Nomura Holdings Inc. terminated two New York-based mortgage-bond traders for cause in connection with investigations of the market, according to regulatory records.
The employees, Michael Gramins and Tyler Peters, were dismissed by the Japanese bank effective May 1 amid probes being conducted by the Securities and Exchange Commission, the special inspector general for the federal Troubled Asset Relief Program and the U.S. Attorney’s office for the District of Connecticut, according to Financial Industry Regulatory Authority records.
“These inquiries continue to be ongoing and are examining trading in mortgage-backed securities and related communications with counterparties,” the disclosures state. The notice dates listed for the investigations are in 2013.
Jonathan Hodgkinson, a spokesman for Nomura, declined to comment, as did Erin Stattel of the SEC. Peters didn’t return a message left on his mobile phone. Newsletter Asset-Backed Alert reported the Finra disclosures on the traders of residential mortgage-backed securities earlier Friday.
“These days, hard work and success draws government scrutiny,” Marc Mukasey, a partner at Bracewell & Giuliani LLP who represents Gramins, said in an e-mail. “In this instance, the government is examining trading practices at several banks involved in the RMBS market. Unfortunately, the government has focused on perfectly legitimate business conduct.”
Trading in mortgage bonds and other securitized debt came under heightened scrutiny after former Jefferies Group bond trader Jesse Litvak was accused of criminal securities fraud for lying to clients. One of three judges hearing Litvak’s appeal of his 2014 conviction said in May that he may have done nothing worse than what a homeowner does when selling a house.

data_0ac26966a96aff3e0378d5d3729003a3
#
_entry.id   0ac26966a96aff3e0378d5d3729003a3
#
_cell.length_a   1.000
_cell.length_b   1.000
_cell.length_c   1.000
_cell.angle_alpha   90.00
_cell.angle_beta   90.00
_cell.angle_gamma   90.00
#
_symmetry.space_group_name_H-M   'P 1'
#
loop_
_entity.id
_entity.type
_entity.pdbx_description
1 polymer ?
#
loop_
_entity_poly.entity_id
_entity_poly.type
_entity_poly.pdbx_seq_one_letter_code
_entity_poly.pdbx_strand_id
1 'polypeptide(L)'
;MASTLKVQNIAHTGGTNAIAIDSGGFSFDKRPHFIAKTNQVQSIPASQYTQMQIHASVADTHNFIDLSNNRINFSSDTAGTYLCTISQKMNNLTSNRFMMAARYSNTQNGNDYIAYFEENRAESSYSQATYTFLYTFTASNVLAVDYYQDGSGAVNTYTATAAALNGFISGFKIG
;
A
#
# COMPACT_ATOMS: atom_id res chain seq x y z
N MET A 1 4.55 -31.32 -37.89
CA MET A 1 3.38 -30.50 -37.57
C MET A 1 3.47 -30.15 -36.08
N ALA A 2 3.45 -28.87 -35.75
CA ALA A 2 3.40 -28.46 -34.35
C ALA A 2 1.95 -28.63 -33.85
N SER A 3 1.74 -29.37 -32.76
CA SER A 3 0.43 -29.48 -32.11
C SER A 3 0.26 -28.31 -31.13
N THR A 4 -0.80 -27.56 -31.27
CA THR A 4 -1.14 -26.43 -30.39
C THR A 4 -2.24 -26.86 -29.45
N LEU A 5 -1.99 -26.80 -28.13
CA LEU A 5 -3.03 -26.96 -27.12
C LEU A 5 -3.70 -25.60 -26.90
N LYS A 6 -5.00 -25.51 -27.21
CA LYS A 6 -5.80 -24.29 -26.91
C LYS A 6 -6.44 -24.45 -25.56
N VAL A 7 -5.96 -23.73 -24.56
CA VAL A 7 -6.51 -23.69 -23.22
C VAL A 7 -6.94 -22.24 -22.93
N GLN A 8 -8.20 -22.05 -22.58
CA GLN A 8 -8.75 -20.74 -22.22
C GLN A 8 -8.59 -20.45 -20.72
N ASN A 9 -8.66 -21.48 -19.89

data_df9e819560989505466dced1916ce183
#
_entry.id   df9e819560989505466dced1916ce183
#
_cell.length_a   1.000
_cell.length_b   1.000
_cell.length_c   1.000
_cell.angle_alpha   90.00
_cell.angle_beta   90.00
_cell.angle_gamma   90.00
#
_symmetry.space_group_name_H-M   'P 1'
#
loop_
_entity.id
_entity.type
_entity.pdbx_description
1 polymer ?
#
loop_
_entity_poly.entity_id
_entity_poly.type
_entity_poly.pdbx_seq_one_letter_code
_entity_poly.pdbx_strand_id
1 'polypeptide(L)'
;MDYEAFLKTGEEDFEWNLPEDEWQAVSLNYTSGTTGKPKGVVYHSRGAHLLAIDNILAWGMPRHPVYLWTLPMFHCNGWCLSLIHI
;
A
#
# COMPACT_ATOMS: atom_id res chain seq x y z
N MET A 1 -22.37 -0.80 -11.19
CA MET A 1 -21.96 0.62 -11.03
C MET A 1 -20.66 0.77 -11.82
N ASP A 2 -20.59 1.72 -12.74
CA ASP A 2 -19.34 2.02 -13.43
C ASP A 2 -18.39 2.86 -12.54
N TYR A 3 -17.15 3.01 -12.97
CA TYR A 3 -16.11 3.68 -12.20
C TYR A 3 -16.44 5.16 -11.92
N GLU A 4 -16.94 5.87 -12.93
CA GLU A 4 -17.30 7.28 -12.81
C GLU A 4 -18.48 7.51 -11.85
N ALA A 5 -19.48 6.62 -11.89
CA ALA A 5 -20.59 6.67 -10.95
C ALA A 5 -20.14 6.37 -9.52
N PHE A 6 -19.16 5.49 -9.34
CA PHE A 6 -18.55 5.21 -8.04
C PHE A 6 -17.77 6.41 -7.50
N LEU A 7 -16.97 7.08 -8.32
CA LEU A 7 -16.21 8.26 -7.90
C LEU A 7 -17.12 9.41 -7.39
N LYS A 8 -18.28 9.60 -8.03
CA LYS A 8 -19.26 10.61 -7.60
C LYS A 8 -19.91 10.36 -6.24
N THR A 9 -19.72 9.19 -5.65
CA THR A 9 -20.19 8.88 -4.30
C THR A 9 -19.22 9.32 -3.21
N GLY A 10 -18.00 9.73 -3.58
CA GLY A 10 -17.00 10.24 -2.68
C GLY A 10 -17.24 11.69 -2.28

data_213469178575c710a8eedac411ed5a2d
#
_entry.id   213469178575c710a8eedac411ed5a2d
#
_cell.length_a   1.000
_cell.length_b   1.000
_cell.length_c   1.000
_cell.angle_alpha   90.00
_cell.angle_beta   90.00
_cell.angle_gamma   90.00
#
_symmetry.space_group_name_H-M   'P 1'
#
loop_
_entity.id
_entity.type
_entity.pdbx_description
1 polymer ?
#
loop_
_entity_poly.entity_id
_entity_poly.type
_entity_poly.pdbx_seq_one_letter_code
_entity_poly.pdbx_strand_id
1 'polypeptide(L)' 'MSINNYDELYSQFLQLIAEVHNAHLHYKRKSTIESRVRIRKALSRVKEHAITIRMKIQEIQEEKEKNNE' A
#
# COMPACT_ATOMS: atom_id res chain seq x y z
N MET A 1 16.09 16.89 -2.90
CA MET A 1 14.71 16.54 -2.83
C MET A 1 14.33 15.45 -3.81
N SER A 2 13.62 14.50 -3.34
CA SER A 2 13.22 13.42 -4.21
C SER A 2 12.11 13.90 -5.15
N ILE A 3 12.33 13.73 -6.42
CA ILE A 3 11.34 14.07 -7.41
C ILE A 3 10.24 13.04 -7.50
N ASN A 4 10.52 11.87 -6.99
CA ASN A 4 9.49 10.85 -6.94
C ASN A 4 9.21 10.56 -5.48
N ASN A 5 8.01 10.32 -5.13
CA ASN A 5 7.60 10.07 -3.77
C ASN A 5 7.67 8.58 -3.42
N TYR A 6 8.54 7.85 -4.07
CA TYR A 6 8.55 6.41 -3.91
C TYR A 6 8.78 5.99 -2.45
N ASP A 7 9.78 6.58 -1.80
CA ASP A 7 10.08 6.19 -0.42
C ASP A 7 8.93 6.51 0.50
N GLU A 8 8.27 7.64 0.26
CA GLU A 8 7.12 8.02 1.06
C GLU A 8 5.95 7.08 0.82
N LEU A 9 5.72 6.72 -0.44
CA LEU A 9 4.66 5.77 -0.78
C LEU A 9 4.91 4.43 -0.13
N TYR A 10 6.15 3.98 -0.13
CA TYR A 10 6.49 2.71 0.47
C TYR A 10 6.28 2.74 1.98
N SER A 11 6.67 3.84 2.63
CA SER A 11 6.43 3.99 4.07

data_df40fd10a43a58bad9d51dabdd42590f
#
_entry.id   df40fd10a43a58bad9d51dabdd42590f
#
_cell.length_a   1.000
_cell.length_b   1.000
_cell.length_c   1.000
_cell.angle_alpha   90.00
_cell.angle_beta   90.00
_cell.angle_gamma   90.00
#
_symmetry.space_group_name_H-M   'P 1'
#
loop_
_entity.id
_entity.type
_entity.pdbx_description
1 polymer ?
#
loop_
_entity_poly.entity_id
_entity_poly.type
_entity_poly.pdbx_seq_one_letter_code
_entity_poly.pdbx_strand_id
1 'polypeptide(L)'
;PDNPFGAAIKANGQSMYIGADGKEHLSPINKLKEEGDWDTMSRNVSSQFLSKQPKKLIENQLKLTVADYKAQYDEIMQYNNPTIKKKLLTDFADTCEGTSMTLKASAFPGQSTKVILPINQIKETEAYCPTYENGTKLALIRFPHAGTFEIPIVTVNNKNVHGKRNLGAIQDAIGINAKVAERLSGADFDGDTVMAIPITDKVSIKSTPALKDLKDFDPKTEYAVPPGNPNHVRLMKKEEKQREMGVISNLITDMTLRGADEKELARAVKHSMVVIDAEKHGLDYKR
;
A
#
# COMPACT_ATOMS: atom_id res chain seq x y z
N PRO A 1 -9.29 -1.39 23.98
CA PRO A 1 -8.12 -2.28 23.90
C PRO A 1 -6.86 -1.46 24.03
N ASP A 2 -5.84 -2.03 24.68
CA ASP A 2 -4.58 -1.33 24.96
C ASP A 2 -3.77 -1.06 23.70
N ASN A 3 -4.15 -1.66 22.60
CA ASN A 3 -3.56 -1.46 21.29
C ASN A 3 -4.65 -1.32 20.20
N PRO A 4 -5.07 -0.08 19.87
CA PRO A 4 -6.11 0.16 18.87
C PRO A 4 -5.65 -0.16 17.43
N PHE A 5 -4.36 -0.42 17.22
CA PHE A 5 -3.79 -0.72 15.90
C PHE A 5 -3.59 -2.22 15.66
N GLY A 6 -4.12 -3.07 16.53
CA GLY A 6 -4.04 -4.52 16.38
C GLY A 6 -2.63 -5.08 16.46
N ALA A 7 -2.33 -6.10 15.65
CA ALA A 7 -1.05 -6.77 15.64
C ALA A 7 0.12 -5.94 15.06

Gramins and Peters were placed on leave in November along with colleague Ross Shapiro, a person with knowledge of the decision said at the time. Shapiro’s most recent Finra records didn’t list any investigations and showed him still at Nomura. A message left at a telephone number for an individual with Shapiro’s name didn’t return a message.
Traders at banks including JPMorgan Chase & Co., Royal Bank of Scotland Group Plc and Barclays Plc have been put on leave or dismissed over the past two years amid investigations into the market, according to people with knowledge of those moves and Finra records.
Matthew Katke, a former Nomura trader of collateralized loan obligations, pleaded guilty in March to a fraud scheme in relation his activities while previously at RBS. Katke, who agreed to cooperate with prosecutors, can withdraw his plea if Litvak wins his appeal.